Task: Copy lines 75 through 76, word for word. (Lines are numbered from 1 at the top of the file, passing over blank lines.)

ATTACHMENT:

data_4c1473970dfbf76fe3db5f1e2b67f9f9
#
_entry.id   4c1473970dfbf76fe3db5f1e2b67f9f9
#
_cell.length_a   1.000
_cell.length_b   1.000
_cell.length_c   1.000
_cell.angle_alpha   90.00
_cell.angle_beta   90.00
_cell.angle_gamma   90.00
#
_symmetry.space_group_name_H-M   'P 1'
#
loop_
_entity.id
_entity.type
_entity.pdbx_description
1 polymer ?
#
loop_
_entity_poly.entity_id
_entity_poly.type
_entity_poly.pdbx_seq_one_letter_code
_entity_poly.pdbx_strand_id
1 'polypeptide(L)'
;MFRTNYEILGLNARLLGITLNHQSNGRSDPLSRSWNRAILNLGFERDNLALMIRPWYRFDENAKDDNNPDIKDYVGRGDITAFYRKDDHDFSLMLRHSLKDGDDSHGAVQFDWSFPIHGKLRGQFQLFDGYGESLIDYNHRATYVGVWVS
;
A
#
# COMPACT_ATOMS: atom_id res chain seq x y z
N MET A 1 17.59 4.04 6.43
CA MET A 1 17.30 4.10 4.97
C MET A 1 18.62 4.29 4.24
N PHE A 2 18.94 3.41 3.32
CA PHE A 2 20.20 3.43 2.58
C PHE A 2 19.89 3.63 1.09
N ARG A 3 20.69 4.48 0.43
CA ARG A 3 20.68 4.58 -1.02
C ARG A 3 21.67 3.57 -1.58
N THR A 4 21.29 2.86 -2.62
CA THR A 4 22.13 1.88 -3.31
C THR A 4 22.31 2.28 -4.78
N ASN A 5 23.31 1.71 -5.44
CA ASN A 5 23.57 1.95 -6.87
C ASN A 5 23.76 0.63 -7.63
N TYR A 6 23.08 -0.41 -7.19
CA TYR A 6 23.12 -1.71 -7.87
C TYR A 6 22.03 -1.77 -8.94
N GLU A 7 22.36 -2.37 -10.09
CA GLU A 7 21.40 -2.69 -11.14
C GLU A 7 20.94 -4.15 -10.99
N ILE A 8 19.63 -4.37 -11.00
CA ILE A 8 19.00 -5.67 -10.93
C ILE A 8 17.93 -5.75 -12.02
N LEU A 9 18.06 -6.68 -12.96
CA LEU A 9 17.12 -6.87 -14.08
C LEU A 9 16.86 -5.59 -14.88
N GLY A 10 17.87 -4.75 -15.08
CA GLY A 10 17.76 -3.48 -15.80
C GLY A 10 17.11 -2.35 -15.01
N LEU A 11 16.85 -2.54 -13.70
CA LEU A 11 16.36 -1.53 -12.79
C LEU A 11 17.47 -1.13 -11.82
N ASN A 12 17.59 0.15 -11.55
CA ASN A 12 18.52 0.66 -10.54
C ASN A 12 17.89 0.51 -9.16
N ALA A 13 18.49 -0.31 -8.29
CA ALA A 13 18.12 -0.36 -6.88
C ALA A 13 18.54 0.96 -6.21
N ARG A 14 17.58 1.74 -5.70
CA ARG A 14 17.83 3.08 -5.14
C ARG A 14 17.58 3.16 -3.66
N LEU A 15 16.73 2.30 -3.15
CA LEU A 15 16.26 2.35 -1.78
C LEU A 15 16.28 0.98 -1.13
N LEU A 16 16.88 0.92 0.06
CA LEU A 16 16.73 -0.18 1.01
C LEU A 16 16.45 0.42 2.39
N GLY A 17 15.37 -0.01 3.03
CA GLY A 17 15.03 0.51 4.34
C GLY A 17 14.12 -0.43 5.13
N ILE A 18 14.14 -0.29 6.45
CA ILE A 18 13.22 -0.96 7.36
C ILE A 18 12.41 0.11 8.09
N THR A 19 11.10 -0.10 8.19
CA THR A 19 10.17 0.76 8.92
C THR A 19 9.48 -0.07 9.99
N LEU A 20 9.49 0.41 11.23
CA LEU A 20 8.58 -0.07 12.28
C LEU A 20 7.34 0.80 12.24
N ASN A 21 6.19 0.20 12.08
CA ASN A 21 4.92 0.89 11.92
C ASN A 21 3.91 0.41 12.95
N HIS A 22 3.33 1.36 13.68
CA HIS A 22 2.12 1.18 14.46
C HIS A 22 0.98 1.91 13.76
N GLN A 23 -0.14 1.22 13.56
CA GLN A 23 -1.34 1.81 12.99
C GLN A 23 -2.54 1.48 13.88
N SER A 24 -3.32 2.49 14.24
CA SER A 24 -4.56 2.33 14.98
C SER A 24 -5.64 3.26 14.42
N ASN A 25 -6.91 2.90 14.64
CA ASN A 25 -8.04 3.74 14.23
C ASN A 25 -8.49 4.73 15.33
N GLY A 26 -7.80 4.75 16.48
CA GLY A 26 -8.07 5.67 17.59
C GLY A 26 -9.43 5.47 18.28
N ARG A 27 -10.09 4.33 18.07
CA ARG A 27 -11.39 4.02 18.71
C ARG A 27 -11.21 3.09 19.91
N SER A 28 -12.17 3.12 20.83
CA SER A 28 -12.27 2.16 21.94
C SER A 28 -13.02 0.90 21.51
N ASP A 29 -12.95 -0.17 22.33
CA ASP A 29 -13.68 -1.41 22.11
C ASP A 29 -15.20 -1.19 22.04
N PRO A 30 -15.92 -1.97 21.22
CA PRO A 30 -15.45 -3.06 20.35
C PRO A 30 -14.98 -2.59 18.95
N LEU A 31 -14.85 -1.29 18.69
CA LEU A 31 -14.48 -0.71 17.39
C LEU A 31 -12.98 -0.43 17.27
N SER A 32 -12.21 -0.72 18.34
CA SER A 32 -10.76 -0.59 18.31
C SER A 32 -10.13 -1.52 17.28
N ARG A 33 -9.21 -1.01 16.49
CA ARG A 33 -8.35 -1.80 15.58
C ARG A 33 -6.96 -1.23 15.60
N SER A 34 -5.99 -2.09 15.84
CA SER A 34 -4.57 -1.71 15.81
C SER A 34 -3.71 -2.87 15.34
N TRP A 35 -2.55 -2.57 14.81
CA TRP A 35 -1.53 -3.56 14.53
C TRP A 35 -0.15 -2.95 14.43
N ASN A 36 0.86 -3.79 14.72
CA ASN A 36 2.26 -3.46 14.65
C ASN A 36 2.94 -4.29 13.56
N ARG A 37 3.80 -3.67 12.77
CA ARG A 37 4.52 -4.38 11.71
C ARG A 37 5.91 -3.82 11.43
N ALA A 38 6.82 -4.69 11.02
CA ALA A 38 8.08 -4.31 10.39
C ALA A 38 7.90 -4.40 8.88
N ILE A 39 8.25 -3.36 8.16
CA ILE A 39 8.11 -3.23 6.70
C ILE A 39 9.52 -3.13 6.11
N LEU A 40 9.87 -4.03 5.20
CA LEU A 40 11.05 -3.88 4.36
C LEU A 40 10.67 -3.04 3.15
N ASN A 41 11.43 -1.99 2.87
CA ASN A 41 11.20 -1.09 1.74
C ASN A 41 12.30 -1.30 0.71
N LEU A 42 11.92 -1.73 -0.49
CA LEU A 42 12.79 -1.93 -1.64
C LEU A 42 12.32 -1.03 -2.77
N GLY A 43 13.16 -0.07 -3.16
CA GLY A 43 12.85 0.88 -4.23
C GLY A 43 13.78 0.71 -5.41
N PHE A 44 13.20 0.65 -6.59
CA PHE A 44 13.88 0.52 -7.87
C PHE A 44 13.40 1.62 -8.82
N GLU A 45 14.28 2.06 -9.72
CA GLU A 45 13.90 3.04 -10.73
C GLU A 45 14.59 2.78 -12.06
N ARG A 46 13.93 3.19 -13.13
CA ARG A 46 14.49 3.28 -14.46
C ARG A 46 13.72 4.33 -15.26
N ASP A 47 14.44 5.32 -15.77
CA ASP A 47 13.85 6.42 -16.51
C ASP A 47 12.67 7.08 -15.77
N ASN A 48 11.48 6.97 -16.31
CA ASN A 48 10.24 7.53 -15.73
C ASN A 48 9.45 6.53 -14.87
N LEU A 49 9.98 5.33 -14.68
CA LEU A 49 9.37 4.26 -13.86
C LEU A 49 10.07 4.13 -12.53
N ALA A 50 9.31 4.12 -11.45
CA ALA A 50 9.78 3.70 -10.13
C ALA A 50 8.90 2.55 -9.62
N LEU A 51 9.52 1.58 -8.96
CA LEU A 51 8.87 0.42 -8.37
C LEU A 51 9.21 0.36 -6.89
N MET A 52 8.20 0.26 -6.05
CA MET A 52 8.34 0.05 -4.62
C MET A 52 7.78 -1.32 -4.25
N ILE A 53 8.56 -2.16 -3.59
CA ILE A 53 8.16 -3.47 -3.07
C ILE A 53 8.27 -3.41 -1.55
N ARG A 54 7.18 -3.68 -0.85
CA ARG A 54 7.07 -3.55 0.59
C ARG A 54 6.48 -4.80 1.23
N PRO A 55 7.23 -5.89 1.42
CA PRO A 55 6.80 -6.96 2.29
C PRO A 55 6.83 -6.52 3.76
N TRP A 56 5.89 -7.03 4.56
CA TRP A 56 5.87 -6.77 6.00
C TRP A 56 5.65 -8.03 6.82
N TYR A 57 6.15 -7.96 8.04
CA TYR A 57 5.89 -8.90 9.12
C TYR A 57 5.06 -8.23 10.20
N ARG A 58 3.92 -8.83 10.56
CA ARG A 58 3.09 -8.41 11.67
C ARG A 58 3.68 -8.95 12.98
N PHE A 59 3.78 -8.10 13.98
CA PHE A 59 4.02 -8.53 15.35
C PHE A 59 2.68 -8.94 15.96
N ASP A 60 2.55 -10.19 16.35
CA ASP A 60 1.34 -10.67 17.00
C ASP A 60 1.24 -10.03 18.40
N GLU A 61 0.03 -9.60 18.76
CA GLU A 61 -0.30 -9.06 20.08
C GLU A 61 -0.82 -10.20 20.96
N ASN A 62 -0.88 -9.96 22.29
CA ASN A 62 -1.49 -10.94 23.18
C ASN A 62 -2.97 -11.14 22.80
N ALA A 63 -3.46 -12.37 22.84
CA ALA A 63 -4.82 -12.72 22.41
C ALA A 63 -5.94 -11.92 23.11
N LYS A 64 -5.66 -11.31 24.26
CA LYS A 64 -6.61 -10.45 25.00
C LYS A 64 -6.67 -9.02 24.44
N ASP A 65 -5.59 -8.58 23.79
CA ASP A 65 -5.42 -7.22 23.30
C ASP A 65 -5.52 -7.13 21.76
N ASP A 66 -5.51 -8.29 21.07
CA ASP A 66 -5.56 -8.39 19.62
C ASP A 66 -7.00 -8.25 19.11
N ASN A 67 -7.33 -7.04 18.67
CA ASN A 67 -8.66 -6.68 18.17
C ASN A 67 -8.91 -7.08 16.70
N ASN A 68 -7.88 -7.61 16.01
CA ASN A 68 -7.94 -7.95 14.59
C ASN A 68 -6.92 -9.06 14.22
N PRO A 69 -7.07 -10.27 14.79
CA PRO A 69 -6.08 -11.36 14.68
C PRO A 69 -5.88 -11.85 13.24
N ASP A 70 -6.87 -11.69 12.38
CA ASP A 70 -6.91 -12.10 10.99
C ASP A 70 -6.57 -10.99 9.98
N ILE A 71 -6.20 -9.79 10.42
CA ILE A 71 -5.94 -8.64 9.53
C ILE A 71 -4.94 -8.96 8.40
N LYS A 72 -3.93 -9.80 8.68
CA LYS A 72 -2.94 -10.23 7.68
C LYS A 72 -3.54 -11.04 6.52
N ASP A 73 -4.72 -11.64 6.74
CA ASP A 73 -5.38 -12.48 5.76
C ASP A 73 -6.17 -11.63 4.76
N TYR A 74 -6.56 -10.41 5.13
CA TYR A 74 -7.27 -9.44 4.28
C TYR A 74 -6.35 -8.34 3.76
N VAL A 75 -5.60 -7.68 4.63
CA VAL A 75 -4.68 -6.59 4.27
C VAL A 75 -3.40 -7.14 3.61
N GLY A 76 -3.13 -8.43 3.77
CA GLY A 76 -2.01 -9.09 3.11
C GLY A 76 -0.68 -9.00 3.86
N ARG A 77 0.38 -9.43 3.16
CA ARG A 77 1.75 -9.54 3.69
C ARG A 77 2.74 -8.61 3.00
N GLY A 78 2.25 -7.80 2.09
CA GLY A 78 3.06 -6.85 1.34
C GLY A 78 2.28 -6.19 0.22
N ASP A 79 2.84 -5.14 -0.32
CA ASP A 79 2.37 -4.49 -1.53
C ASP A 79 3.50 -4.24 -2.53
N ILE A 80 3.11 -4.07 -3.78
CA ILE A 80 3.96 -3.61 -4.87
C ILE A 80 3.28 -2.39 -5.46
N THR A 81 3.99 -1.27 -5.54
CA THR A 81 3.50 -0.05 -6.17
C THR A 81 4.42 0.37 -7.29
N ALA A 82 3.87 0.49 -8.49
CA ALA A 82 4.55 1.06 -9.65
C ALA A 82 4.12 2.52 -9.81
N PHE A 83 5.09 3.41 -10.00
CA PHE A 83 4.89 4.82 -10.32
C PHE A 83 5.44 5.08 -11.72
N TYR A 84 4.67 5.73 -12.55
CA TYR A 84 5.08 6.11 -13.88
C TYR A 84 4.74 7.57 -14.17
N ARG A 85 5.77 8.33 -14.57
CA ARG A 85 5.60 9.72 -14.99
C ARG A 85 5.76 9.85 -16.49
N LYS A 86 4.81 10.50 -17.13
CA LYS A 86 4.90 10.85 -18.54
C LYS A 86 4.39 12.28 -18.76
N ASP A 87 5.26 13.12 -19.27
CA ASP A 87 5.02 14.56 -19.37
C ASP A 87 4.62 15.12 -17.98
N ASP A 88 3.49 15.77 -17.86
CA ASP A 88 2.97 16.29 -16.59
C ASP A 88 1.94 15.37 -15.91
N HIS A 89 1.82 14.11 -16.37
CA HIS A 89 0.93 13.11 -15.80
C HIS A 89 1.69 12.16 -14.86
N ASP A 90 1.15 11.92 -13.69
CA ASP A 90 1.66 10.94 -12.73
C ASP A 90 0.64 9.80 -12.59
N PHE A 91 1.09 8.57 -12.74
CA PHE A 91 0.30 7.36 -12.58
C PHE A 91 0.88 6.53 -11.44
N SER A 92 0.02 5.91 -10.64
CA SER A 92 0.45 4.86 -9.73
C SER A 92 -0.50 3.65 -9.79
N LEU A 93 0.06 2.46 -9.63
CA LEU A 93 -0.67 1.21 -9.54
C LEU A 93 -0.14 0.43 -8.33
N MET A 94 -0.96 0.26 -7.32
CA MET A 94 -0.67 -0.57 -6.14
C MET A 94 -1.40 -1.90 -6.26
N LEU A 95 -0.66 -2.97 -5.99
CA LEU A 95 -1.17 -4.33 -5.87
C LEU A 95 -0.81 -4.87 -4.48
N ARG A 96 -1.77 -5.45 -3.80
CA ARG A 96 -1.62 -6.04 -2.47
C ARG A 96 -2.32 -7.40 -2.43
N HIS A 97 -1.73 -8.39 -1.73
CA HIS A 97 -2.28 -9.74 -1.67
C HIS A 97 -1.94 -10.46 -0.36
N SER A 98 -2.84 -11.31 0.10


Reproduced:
C LEU A 15 16.28 0.98 -1.13
N LEU A 16 16.88 0.92 0.06